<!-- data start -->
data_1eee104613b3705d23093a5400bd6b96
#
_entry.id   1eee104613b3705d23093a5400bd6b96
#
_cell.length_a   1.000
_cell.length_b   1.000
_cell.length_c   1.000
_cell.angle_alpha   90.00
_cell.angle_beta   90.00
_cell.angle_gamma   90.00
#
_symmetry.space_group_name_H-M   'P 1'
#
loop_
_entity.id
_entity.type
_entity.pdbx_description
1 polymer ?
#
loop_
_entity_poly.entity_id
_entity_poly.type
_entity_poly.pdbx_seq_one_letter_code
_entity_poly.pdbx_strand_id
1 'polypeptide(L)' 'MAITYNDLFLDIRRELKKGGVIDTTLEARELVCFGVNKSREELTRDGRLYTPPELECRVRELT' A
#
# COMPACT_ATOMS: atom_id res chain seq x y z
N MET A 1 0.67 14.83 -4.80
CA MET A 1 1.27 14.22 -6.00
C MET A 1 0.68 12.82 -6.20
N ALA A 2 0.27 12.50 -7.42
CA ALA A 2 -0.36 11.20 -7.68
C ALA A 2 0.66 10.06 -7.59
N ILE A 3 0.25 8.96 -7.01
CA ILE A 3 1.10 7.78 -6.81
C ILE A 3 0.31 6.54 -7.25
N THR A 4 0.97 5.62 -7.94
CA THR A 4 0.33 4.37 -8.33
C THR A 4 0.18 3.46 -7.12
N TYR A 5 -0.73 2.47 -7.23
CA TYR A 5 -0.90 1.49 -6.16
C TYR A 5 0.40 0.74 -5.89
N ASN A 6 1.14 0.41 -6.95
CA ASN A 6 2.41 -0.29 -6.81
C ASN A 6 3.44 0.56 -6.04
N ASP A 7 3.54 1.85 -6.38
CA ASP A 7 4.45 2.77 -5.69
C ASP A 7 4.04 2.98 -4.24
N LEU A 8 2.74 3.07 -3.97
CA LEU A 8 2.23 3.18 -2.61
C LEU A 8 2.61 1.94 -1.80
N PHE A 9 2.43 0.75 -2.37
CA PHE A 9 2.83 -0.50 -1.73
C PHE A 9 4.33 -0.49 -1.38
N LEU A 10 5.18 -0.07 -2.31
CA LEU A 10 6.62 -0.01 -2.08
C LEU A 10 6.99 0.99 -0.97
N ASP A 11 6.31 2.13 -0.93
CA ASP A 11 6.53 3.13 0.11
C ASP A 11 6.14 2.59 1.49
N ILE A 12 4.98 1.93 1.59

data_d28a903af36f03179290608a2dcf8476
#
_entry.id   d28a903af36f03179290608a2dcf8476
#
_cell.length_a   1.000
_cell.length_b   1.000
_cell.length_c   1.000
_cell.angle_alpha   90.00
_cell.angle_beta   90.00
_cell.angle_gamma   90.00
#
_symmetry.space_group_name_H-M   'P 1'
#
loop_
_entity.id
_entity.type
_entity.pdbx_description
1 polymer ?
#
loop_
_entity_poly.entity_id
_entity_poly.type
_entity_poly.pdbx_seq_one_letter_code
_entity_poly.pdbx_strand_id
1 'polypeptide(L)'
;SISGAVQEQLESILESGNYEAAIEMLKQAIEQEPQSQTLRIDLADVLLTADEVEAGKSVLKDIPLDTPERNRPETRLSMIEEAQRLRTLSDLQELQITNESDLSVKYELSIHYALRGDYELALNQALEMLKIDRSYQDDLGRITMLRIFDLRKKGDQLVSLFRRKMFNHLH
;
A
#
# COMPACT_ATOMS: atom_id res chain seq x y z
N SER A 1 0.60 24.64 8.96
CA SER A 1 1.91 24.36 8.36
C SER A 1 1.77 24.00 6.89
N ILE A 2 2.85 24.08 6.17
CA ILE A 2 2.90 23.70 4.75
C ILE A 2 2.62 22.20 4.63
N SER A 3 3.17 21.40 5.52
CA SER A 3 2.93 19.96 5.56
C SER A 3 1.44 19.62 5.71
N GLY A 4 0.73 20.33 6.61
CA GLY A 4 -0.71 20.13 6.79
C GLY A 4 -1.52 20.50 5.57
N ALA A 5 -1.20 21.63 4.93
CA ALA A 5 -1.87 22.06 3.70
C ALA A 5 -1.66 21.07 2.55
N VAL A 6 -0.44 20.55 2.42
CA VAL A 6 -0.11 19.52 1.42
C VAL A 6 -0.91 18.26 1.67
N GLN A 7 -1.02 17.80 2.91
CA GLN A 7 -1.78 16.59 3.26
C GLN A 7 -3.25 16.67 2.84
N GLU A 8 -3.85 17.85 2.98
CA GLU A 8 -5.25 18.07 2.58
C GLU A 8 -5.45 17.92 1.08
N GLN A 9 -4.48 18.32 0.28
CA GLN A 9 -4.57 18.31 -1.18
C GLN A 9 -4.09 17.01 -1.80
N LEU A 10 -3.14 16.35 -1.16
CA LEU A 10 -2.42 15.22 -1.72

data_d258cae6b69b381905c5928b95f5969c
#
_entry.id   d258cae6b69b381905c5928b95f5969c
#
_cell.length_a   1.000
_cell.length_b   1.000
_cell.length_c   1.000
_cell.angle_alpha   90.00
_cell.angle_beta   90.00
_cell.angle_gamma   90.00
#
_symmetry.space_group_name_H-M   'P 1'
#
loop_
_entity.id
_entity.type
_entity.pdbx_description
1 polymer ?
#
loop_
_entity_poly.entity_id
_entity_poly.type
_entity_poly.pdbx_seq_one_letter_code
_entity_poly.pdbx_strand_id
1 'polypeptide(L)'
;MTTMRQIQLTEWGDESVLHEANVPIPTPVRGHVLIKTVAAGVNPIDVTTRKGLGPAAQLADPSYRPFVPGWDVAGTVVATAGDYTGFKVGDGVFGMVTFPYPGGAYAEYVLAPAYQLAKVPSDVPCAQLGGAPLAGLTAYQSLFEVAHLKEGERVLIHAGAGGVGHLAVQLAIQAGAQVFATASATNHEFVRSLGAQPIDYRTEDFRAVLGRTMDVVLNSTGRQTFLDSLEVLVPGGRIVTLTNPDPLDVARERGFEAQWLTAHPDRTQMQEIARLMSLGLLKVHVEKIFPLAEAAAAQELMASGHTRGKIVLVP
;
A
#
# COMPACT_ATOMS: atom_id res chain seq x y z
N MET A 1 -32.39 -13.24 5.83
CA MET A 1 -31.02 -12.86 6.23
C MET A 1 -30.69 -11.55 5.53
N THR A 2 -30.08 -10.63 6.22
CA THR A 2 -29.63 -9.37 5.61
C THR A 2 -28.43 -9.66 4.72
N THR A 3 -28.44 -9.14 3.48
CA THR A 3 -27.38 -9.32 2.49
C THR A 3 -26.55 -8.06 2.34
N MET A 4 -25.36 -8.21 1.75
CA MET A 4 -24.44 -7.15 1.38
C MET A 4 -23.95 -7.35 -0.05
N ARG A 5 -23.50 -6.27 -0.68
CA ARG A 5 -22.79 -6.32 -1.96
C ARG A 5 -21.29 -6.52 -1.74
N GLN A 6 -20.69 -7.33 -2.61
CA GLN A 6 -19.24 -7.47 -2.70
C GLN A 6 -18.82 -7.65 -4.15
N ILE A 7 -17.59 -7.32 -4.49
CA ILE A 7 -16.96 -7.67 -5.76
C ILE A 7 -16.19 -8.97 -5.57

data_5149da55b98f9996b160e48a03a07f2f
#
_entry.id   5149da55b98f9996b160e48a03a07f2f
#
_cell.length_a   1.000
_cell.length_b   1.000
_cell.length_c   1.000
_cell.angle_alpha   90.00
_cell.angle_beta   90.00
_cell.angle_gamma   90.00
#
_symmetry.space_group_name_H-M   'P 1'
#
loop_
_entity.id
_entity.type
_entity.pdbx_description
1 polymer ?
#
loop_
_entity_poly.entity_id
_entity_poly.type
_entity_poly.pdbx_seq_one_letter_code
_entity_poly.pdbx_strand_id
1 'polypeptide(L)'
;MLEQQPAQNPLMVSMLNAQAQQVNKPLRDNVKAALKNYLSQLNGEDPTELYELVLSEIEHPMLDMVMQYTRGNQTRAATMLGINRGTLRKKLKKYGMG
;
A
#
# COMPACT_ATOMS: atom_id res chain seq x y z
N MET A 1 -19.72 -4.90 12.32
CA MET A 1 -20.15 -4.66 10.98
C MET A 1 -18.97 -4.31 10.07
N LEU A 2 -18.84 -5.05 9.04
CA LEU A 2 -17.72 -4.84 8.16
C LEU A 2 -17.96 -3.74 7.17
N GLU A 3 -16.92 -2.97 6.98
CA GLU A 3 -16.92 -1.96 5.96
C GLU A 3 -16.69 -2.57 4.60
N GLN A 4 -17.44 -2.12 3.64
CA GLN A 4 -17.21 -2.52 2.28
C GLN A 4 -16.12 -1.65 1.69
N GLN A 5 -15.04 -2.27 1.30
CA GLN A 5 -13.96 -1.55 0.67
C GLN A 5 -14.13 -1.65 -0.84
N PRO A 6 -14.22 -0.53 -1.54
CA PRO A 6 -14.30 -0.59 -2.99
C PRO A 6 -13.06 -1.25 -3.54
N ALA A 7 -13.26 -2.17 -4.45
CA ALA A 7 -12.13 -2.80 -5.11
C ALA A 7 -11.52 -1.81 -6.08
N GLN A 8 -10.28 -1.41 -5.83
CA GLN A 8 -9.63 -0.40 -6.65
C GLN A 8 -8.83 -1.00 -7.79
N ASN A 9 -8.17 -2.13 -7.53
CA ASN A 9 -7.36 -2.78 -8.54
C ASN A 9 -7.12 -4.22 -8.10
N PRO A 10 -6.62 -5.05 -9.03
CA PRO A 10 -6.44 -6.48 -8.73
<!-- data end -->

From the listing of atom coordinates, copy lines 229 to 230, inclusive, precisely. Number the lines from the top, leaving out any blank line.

N PRO A 10 -6.62 -5.05 -9.03
CA PRO A 10 -6.44 -6.48 -8.73